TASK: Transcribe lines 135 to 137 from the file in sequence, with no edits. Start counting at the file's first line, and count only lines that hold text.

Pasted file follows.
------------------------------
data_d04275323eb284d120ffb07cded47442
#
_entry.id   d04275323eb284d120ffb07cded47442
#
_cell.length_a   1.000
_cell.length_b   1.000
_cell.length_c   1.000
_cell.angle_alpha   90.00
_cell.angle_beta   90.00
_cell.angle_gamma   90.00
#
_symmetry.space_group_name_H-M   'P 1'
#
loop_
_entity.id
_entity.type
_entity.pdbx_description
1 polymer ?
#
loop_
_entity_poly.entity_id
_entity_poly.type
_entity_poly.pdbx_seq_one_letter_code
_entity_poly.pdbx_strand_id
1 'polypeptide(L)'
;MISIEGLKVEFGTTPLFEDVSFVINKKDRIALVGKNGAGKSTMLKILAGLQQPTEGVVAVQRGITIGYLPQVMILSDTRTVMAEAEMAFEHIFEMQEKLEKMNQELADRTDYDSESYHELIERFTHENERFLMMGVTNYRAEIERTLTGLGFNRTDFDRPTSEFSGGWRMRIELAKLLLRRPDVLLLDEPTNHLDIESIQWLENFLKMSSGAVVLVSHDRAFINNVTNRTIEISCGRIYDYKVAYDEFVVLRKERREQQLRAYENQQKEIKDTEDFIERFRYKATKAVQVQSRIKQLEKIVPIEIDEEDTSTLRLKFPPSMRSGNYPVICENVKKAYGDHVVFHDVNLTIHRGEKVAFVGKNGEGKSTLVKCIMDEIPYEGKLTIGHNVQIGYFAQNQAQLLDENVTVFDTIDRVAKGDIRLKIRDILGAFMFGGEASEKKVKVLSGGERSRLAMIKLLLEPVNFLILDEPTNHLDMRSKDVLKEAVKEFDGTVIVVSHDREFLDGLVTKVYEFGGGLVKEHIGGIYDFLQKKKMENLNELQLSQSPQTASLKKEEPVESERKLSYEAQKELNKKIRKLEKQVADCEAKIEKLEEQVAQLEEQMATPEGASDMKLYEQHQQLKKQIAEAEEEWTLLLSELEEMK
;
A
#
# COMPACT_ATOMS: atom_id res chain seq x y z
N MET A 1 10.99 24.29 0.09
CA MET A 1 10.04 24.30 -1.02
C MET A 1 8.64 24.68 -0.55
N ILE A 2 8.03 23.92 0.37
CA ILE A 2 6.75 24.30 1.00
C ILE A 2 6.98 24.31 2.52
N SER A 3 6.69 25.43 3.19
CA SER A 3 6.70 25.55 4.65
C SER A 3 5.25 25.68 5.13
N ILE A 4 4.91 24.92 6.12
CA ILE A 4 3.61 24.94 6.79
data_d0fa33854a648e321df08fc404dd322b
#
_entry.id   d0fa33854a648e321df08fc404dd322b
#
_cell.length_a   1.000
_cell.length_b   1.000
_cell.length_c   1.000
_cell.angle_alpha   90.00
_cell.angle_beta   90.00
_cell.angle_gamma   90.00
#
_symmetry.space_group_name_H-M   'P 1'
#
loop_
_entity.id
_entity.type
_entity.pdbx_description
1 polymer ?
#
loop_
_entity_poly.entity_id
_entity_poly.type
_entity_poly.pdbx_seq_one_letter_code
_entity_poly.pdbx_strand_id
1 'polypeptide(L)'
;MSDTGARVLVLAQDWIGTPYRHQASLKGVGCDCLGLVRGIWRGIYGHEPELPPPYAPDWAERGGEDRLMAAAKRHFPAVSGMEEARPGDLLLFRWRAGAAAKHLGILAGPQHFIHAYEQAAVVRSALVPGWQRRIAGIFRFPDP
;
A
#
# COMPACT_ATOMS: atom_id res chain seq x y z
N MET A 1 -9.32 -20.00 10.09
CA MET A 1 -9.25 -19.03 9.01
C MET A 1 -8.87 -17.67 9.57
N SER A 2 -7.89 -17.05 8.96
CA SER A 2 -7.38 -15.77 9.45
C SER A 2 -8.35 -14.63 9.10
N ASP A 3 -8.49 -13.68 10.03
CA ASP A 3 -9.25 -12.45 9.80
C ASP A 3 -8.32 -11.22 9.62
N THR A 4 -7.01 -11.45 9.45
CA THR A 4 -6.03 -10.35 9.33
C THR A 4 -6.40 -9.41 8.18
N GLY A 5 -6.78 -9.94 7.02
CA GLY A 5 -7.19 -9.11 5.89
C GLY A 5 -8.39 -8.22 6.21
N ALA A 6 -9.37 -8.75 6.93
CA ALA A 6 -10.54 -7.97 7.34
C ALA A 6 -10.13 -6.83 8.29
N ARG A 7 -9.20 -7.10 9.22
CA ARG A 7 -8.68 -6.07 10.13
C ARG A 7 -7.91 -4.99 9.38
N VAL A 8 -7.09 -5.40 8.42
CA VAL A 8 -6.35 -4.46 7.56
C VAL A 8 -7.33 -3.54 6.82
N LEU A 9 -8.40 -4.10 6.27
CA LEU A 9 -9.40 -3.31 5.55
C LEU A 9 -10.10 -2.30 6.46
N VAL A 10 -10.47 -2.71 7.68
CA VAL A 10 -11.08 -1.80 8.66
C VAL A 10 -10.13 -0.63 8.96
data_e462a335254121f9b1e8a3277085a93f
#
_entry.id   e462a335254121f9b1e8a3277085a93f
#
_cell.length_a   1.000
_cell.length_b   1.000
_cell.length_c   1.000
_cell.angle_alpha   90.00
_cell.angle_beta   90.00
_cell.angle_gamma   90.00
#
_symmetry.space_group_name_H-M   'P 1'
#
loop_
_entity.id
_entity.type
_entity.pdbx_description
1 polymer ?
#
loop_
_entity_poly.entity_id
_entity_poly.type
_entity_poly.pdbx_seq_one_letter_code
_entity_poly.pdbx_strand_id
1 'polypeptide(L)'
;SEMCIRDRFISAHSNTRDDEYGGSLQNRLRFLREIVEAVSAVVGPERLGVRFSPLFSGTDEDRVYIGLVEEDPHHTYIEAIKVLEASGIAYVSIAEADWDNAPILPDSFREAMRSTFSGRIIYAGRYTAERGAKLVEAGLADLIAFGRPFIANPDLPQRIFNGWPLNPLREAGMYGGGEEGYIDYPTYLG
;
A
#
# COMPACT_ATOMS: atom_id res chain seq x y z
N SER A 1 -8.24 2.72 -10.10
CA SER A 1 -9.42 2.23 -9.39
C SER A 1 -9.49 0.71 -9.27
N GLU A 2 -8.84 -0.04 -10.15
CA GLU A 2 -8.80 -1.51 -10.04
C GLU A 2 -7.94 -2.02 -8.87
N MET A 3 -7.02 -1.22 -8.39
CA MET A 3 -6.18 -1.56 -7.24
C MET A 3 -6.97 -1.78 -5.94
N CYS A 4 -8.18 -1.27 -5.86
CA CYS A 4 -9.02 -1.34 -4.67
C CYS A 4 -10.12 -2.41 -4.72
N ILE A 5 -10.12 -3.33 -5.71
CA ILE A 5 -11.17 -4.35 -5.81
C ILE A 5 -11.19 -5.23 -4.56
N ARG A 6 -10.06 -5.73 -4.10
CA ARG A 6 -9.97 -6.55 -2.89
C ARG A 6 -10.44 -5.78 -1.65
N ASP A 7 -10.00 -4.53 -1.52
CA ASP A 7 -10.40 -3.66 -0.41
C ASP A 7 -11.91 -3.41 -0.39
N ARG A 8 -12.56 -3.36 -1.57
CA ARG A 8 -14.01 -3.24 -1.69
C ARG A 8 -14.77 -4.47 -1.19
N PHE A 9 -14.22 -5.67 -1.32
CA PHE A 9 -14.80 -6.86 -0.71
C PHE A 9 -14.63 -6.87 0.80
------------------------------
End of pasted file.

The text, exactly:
N GLU A 2 -8.84 -0.04 -10.15
CA GLU A 2 -8.80 -1.51 -10.04
C GLU A 2 -7.94 -2.02 -8.87